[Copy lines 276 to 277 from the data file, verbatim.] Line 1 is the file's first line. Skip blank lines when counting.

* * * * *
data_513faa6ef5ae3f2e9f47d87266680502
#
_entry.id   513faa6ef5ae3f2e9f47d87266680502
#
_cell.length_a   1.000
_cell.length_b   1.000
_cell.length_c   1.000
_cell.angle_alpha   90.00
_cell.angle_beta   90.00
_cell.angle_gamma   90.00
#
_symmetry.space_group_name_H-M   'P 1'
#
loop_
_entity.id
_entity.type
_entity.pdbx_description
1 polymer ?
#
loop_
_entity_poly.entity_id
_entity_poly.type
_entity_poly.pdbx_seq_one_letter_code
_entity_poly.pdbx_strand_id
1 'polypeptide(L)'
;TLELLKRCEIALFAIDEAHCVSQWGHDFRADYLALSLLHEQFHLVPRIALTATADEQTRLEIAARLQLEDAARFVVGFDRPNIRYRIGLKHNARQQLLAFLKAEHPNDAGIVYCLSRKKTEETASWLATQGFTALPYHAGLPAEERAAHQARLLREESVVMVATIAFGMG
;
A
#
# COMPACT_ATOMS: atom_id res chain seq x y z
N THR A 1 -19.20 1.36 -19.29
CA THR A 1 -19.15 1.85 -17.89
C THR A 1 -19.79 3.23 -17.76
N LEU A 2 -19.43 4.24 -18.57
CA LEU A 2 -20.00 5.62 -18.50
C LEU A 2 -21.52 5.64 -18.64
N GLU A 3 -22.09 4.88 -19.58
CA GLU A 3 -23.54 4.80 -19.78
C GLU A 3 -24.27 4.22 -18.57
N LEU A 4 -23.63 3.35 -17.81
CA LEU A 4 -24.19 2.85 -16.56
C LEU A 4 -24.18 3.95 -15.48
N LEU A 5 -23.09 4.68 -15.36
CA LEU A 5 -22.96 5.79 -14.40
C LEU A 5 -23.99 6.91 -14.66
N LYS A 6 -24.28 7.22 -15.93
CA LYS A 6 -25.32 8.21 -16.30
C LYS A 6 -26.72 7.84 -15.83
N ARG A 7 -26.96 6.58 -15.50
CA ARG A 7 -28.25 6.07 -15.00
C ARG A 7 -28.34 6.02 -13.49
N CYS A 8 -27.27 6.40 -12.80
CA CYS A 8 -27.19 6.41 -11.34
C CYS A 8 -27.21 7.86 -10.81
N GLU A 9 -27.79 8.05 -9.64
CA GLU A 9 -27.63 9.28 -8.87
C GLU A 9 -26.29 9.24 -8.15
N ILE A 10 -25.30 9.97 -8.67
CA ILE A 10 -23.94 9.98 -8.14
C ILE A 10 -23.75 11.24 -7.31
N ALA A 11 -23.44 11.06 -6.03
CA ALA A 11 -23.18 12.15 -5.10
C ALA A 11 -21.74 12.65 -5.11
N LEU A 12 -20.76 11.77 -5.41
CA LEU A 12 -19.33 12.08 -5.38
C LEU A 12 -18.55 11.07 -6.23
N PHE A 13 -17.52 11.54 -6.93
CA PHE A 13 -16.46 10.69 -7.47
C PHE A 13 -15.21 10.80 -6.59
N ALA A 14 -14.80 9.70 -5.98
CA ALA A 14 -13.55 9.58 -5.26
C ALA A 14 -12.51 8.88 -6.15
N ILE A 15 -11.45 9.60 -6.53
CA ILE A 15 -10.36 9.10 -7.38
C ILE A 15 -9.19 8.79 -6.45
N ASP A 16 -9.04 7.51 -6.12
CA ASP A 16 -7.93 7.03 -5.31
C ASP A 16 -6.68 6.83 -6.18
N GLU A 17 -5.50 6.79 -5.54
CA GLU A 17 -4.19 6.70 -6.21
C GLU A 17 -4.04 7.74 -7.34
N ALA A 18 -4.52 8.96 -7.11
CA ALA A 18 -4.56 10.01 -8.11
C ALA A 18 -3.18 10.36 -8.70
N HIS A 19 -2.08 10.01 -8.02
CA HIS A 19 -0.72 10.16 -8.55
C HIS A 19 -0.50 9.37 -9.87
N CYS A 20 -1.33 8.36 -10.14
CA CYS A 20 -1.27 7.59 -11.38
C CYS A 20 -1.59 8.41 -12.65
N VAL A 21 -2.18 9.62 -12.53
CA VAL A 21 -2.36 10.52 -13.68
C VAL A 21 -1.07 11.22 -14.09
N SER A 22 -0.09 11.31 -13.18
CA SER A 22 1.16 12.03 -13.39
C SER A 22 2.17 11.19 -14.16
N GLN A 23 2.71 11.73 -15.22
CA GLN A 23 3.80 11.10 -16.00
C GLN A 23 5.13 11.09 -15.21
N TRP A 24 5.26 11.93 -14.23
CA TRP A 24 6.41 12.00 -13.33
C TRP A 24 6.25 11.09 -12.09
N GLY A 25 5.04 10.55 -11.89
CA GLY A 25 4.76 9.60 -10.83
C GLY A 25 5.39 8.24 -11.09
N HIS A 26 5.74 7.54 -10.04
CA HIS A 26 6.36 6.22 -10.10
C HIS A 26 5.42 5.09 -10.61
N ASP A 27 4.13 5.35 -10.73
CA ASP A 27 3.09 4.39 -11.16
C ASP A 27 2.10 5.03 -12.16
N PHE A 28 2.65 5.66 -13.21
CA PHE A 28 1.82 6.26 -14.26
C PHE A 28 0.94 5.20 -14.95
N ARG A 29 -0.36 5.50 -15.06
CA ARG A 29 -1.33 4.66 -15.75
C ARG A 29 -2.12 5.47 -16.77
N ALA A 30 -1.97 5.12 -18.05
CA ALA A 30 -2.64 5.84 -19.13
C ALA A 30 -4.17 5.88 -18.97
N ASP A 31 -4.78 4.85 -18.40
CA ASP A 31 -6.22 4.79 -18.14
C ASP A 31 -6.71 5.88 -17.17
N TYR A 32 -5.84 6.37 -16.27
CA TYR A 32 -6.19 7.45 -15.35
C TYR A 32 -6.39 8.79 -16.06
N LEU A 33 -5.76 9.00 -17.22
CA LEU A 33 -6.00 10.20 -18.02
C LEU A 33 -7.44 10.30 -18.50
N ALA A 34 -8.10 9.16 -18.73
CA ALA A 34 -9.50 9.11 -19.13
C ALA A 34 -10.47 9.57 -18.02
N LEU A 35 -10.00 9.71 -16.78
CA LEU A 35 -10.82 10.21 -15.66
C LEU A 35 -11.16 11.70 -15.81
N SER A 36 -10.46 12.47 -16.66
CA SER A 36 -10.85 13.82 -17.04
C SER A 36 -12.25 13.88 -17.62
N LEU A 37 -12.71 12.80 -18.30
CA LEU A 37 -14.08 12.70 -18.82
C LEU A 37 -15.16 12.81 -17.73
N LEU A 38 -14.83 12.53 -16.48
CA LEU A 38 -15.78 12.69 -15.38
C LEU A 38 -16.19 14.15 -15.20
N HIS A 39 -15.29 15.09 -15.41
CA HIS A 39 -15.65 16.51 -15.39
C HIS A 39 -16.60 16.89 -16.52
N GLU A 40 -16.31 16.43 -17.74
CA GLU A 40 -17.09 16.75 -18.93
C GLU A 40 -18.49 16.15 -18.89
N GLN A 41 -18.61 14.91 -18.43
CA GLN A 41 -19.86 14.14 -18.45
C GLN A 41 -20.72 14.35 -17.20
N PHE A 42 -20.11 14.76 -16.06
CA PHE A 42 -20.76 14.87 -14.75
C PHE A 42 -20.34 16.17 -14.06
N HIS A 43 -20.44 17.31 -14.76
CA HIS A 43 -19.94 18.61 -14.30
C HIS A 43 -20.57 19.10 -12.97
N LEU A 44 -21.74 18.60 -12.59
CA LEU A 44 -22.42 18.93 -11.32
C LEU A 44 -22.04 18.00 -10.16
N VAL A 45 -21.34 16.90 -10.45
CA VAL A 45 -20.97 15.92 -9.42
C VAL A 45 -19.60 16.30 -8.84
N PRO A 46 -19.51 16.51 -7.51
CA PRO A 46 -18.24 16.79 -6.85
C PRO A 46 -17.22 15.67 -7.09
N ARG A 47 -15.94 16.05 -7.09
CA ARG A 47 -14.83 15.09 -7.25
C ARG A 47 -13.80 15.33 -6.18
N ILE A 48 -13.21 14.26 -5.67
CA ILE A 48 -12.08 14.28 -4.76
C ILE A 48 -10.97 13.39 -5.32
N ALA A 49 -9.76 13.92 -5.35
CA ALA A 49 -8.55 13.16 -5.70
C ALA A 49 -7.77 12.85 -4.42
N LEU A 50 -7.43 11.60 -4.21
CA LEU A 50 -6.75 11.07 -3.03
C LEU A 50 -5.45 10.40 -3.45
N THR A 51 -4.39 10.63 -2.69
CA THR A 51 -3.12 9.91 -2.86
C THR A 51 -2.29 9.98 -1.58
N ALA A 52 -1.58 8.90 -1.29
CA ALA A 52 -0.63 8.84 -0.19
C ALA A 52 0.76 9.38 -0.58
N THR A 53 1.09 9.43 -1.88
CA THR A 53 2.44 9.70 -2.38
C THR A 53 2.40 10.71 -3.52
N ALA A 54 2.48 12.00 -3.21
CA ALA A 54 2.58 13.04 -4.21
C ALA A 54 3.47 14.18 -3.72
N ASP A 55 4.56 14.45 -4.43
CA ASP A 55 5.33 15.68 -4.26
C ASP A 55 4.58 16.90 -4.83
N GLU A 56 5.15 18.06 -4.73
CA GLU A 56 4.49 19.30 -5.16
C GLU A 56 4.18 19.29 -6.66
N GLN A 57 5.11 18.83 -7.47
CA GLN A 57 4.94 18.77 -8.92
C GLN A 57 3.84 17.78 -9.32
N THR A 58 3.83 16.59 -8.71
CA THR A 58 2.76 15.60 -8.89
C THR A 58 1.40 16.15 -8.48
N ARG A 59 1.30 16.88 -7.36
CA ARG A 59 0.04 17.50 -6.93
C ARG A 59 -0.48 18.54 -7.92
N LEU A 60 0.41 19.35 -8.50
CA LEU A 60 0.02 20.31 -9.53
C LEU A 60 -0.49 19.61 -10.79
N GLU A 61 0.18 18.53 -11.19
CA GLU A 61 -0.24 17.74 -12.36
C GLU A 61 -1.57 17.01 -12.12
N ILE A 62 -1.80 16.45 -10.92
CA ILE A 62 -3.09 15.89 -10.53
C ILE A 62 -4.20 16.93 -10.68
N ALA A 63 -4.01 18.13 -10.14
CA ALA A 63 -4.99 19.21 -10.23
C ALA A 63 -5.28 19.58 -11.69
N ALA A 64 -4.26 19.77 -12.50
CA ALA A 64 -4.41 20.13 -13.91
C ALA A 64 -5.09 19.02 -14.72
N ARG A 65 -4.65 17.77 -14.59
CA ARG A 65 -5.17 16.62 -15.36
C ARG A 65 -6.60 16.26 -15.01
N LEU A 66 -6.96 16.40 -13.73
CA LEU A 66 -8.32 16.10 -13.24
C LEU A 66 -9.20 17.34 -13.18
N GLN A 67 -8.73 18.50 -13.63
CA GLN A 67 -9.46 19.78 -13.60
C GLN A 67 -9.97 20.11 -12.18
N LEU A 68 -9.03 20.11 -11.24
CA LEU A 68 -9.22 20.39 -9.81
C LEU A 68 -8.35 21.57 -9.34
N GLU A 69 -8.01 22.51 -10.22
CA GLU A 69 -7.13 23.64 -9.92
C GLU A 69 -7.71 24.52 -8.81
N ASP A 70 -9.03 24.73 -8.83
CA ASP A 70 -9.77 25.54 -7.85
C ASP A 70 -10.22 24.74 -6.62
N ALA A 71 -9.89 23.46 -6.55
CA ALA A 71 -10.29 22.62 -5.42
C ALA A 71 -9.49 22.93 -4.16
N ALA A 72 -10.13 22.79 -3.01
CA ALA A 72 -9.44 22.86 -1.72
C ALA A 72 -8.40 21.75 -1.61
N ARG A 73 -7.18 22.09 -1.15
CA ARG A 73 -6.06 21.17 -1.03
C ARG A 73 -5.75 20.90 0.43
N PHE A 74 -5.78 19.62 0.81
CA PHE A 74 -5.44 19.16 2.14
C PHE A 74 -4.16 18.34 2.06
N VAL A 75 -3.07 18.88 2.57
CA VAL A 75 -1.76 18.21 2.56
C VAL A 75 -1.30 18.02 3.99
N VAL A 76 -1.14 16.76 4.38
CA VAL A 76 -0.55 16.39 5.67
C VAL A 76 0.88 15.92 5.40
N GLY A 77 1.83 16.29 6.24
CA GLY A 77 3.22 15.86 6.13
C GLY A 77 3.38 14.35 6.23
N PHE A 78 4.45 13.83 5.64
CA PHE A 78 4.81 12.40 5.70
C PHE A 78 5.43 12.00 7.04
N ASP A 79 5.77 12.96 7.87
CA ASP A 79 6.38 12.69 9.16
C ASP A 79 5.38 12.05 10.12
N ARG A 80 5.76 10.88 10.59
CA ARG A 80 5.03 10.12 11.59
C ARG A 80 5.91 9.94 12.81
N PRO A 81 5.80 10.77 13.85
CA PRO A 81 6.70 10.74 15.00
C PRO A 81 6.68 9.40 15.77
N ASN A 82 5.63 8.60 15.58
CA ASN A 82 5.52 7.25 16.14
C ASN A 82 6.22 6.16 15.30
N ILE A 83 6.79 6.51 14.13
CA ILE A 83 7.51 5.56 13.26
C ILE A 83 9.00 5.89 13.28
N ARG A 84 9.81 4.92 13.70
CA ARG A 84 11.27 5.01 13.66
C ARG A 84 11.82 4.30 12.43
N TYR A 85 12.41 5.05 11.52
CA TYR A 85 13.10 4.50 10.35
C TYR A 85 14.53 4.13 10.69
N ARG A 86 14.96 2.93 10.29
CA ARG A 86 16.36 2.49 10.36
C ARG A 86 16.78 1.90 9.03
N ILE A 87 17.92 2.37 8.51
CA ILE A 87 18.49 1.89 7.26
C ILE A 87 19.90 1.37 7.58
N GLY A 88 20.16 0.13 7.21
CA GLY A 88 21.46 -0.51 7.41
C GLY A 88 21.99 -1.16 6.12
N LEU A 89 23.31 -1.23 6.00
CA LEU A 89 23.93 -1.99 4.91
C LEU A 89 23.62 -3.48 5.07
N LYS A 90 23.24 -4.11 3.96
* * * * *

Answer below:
C ASN A 82 6.22 6.16 15.30
N ILE A 83 6.79 6.51 14.13